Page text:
Maldives’ ex-president fears arrest
MALE THE OUSTED ex-president of the Maldives Mohamed Nasheed, who claims he was forced from office in a coup, said he expected to be arrested on Thursday as protests and violence escalated in the holiday paradise.
Nasheed, the Indian Ocean country’s first democratically elected president, said at his modest family home in the capital that a court order had been issued for his detention and he anticipated being sent to jail.
“They have issued a warrant to arrest me now and said that I will be the first former president to spend the rest of his life in jail,” he said. “I hope the international community will take note and do something right now.” While dozens of supporters surrounded the home, elsewhere in the country the police and army struggled to take control after a night described by a presidential aide as “anarchy”.
“What happened is utterly disgraceful and it is the saddest day in the modern history of Maldives,” newly appointed Home Minister Mohammed Jamil Ahmed said.
Maldives police commissioner Abdulla Riyas said 18 police stations had been attacked on outlying islands in the archipelago, while numerous court and government buildings had been looted and torched. Police had received the order for Nasheed’s arrest, but they “had not yet carried it out”, Riyas said, while refusing to explain the reasons for the delay.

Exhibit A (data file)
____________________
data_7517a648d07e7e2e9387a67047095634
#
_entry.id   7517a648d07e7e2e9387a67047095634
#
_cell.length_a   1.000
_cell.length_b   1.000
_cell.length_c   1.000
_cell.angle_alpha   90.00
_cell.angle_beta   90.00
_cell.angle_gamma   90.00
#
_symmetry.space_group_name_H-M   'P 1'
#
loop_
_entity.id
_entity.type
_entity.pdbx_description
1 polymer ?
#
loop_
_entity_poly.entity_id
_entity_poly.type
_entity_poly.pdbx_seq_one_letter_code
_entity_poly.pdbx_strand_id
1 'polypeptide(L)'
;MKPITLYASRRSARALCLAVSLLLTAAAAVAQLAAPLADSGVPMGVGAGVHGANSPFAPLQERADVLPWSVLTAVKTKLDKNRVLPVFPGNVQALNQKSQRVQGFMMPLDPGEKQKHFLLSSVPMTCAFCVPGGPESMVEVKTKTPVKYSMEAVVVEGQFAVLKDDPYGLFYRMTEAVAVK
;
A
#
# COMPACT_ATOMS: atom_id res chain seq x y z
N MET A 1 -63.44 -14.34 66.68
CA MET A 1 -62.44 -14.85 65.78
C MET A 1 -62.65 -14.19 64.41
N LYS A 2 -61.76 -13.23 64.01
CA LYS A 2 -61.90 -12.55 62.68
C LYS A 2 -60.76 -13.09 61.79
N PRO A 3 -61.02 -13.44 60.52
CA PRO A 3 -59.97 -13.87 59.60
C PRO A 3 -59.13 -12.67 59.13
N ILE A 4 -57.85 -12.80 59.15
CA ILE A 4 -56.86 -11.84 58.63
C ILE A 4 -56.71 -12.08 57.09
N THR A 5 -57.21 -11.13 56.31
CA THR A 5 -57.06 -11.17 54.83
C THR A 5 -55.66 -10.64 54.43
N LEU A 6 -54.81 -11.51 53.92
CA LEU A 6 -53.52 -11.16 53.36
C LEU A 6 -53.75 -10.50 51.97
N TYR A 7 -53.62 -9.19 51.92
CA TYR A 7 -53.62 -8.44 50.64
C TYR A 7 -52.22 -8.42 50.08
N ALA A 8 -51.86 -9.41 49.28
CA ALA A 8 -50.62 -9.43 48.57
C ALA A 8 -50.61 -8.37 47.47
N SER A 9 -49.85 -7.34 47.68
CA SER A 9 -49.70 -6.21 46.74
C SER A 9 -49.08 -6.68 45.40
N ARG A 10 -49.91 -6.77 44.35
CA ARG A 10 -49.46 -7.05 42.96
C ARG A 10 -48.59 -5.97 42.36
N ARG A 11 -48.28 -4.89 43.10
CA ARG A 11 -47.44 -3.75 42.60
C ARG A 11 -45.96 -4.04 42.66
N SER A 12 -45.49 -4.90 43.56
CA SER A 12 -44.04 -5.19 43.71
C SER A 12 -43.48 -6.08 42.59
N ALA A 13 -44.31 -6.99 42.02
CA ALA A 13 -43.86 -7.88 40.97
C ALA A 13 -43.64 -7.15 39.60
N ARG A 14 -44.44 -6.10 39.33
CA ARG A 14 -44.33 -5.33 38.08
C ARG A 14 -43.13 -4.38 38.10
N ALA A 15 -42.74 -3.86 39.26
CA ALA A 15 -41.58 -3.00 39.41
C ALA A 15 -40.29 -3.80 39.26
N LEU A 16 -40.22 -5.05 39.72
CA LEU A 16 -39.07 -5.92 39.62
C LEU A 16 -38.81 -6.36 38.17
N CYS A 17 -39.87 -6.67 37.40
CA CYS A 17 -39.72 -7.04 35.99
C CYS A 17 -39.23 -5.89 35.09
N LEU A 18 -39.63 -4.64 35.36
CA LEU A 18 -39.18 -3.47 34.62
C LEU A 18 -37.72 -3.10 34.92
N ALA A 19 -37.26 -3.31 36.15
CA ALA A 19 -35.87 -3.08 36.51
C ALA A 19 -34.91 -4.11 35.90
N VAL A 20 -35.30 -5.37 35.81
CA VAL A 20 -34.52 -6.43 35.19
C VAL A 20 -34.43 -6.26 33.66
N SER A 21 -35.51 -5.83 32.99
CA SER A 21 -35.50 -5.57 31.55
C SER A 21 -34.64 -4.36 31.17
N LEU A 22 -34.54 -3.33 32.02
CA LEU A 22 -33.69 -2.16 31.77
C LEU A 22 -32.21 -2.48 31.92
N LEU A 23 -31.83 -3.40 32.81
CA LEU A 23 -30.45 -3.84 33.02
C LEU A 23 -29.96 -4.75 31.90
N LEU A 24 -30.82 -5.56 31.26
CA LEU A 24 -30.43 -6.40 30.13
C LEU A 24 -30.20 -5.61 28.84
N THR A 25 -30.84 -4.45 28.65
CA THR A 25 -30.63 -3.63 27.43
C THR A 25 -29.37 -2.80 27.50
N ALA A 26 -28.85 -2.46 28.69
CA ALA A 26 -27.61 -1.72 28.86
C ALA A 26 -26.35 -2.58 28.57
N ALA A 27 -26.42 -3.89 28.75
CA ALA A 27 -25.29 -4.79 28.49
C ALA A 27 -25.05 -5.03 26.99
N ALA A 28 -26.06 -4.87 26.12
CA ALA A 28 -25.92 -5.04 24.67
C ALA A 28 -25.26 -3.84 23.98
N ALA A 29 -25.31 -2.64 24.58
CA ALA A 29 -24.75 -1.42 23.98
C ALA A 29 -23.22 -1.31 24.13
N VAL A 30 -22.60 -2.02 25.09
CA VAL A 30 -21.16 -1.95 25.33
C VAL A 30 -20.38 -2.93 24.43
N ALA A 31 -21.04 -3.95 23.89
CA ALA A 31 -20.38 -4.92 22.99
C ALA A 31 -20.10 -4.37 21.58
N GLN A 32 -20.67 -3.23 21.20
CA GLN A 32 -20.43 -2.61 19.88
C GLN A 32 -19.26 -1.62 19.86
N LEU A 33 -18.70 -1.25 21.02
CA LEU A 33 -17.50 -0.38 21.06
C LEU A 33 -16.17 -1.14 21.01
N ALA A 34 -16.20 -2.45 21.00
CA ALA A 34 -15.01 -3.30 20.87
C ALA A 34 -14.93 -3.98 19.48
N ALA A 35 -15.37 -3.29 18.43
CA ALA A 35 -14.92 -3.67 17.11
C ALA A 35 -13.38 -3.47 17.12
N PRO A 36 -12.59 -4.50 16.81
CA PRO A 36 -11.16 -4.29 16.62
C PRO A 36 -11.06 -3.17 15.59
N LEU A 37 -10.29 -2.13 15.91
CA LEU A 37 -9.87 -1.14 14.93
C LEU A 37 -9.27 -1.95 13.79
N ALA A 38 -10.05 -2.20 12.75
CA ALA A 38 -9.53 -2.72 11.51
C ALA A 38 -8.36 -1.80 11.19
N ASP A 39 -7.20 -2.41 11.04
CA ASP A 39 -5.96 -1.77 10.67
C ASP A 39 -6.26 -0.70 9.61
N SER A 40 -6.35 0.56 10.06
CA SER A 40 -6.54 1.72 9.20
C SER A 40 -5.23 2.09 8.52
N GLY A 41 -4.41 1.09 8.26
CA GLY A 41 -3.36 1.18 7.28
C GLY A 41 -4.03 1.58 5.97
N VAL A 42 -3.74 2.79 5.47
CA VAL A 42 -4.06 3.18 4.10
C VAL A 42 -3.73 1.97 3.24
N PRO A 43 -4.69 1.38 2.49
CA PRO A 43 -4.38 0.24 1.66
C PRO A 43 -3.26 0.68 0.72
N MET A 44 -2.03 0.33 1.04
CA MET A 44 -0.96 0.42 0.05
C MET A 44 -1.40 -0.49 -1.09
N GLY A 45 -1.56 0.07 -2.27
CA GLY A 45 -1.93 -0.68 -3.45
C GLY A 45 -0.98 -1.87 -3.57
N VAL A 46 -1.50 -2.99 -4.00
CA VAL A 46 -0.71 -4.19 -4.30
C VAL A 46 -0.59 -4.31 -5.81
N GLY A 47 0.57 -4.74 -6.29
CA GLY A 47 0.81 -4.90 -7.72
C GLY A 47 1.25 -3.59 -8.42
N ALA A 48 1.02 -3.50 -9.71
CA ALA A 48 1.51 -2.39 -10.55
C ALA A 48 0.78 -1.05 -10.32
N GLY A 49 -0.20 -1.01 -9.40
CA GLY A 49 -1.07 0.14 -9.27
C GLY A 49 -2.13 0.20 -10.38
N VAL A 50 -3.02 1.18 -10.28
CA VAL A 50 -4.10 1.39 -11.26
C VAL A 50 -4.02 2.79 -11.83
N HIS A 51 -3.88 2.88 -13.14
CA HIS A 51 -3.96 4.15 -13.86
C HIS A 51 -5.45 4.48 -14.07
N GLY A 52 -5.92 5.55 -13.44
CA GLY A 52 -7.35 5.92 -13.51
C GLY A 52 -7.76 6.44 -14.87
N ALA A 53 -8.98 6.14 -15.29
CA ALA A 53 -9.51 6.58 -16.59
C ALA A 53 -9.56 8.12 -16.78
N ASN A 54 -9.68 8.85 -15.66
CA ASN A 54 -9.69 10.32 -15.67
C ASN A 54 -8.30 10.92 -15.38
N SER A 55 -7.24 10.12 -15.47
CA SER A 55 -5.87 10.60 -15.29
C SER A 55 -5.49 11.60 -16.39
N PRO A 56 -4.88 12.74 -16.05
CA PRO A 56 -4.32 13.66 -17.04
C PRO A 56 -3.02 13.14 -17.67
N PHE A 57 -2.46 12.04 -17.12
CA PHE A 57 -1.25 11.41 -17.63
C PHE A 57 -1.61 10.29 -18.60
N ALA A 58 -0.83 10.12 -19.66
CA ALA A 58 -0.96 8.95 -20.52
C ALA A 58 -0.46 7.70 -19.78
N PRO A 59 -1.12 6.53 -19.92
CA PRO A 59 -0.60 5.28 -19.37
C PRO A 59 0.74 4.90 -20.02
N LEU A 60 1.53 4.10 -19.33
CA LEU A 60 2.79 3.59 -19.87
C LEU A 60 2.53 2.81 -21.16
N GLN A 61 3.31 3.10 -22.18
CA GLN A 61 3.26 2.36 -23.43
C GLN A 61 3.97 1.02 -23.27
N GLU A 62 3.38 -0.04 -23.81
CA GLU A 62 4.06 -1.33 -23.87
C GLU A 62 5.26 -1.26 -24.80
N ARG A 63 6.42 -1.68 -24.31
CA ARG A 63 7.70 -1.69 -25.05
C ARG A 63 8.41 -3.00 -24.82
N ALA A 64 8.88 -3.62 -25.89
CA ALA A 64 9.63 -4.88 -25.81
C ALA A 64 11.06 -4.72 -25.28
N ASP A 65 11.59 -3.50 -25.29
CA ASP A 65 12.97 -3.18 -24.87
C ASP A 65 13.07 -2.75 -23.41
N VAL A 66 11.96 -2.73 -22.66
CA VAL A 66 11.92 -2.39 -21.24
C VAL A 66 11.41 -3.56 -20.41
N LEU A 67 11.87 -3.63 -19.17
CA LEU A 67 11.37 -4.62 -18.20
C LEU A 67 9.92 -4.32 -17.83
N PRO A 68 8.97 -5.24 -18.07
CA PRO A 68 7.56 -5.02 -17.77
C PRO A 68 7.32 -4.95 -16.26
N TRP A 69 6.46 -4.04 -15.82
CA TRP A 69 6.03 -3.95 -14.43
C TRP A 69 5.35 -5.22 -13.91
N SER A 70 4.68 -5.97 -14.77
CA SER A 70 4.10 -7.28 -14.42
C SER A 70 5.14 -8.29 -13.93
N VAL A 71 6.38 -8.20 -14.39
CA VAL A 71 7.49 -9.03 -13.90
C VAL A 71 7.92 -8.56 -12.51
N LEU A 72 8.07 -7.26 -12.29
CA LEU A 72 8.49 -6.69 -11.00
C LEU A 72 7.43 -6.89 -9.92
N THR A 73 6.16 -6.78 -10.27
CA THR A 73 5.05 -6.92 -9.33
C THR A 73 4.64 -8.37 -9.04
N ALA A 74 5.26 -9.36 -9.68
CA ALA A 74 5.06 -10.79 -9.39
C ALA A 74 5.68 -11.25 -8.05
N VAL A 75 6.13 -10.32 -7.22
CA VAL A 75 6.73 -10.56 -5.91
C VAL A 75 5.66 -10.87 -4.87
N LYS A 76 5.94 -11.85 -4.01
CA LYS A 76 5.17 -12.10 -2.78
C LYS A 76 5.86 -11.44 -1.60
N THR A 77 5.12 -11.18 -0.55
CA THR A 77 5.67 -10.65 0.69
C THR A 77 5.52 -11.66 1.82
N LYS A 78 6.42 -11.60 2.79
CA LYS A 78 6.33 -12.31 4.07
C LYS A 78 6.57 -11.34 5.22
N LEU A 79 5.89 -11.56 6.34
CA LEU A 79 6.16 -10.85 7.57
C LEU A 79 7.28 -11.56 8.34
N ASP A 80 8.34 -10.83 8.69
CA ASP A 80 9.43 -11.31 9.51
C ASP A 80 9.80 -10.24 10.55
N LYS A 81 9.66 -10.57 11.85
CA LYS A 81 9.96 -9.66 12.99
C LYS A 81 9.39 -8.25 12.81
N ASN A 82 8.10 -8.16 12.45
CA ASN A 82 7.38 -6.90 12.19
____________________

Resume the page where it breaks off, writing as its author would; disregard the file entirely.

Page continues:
The images of rioting are potentially devastating for a country which depends on tourism thanks to its crystalclear turquoise waters, coralfringed beaches and ultra-luxury resorts.
The violence began spiralling out of control on Wednesday when thousands of Nasheed supporters massed in the capital Male following his resignation the day before.
After small skirmishes, in which stones were thrown at police, officers then attacked the demonstrators with batons and beat a number of senior figures of Nasheed’s party, several of whom were hospitalised.
Nasheed himself was beaten and briefly detained.
As unrest spread to the far corners of the nation of more than 1,000 islands, new president Mohamed Waheed, who is accused by his predecessor of taking part in a coup, struggled to maintain order.
“There’s no law and order at all. It’s a complete breakdown,” the mayor of the second- biggest city of Addu, Abdulla Sodig, said.
Waheed made two emergency cabinet appointments — home and defence — and troops were dispatched to Addu and other populated areas to help the police regain control.